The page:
They doubled teamed him. They sent traps at him. They tried face-guarding him.
But, really, there was only one thing the New York Knicks could do to stop Stephen Curry on Wednesday night.
He didn't miss much.
Curry channeled his inner Reggie Miller at Madison Square Garden, scoring a career-high and NBA season-high 54 points on just 28 shots.
"Regardless of what we put on him, what we did," Anthony said, "he still found a way to make the shot."
But it was the shot Curry couldn't get off that saved the Knicks.
With 1:30 to play in a tie game, Raymond Felton blocked a Curry jumper from the wing that stopped Golden State's momentum and keyed the Knicks' win.
"Just great defense," Tyson Chandler said.
Several players said after the game they knew what was coming because they'd scouted the play out during shootaround.
So Felton knew exactly where to be and executed perfectly.
"He made the play," Anthony said.
The shot was Curry's last attempt of the night.
From there, J.R. Smith hit a turnaround to give the Knicks a 107-105 lead, Golden State turned it over twice, missed two shots and, incredibly, failed to get the ball to Curry. The Knicks got a big shot from Anthony -- a 9-foot turnaround with 45 seconds to play -- and walked off the floor with their second straight win.
"We all came up with some big plays to get that win," Felton said.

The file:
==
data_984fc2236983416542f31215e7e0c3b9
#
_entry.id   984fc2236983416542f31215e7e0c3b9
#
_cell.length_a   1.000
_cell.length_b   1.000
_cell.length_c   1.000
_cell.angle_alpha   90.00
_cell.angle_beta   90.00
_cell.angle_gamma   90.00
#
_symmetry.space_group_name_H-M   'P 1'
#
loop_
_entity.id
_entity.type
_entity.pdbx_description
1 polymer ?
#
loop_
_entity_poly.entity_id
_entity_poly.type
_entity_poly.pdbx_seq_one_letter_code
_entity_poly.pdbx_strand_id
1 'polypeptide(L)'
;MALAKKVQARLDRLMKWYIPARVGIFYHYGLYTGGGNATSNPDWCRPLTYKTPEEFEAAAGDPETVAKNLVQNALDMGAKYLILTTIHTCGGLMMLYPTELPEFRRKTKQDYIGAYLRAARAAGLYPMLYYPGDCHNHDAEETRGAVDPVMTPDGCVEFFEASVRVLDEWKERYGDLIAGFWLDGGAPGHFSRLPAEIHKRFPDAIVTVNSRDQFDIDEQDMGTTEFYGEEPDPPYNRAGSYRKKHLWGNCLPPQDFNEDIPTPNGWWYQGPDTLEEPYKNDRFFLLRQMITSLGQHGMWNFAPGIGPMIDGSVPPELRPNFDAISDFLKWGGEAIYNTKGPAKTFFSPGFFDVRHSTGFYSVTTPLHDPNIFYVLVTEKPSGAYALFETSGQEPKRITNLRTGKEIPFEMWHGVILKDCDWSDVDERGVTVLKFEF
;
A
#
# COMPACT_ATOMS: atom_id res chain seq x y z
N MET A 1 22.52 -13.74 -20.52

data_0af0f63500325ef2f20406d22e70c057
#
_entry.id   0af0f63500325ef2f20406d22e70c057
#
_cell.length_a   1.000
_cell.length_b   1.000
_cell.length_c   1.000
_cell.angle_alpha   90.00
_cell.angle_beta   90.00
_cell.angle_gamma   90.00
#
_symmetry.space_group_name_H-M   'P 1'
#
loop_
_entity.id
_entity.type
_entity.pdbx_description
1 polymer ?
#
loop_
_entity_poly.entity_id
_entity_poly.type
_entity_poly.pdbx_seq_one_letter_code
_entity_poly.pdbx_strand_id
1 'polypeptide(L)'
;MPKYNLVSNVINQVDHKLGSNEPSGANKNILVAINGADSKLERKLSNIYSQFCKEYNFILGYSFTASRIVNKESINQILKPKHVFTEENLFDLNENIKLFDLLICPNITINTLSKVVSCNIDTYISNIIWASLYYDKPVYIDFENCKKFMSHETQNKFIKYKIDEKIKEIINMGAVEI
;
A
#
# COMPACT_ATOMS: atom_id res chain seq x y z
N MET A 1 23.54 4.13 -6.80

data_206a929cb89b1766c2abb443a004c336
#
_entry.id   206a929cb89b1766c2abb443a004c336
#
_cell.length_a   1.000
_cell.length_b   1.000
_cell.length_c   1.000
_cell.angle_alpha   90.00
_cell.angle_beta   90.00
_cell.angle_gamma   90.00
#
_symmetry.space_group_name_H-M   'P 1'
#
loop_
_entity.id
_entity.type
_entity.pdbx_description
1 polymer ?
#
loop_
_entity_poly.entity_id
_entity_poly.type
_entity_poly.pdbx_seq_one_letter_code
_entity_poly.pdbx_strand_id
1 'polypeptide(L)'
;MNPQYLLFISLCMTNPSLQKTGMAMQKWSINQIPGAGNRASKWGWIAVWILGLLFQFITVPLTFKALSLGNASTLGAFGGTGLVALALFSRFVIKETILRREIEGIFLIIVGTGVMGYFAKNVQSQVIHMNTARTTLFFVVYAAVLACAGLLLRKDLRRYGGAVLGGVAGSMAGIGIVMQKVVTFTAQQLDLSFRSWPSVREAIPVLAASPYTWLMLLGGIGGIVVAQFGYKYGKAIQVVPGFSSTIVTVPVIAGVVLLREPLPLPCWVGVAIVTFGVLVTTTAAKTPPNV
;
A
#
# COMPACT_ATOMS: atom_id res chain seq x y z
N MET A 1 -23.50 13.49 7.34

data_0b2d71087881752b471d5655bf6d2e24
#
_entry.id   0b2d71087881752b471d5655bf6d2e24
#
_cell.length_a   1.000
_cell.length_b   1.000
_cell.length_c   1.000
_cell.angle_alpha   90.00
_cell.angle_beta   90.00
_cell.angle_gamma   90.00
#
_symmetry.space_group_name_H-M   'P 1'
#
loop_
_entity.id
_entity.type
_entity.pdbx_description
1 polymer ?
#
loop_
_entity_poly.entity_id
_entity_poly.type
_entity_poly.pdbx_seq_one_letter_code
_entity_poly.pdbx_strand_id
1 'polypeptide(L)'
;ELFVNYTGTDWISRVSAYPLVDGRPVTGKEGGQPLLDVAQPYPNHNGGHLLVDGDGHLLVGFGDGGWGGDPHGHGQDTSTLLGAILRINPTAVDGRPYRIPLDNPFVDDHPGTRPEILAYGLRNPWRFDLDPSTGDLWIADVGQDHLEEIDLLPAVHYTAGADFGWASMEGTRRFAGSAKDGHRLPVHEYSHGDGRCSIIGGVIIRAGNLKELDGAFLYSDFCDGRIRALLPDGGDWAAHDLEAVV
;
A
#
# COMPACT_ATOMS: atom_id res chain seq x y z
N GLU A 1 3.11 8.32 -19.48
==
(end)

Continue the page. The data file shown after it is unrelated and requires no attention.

In doing so, they avoided being on the wrong end of a historic performance as Curry joined the likes of Jordan, LeBron and Kobe in Garden lore.
Just how hot was he?
"He hit a couple of shots where I don’t think he looked at the rim," Chandler said.
The Knicks jumped out to a 25-11 lead but then Curry caught fire, scoring 23 of the Warriors' 37 second-quarter points as Golden State cut the Knicks' lead to three at halftime.
Carmelo Anthony, who has two 50-point games in his career, knew early on it was going to be a long night for anyone guarding Curry.
"You could just tell the way he was going, the way he had it going," Anthony said. "His confidence, the way he was shooting the ball and where he was shooting the ball from."
Curry hit 11 of 13 3-pointers on the night, including one on a turnaround with Felton in his face to end the third quarter.
Midway through the fourth, Curry hit a 3 with Chandler and Felton closing in on him.
Felton was at a loss after that particular shot.
"There was no way he'd seen the basket and it was nothing but net," he said afterward.
Curry ended up with the third highest total for a visiting player in Madison Square Garden.
The previous 50-point game at the Garden belonged to LeBron James, who hung 52 on the Knicks on Feb. 4, 2009, two days after Bryant.
Still, all the history and hoopla didn't matter much to Knicks coach Mike Woodson.
All he cared about was the end result -- a Knicks' victory.
"I tip my hat to my guys because we hung in there," Woodson said. "We made the defensive plays down the stretch we needed to make to secure the win."
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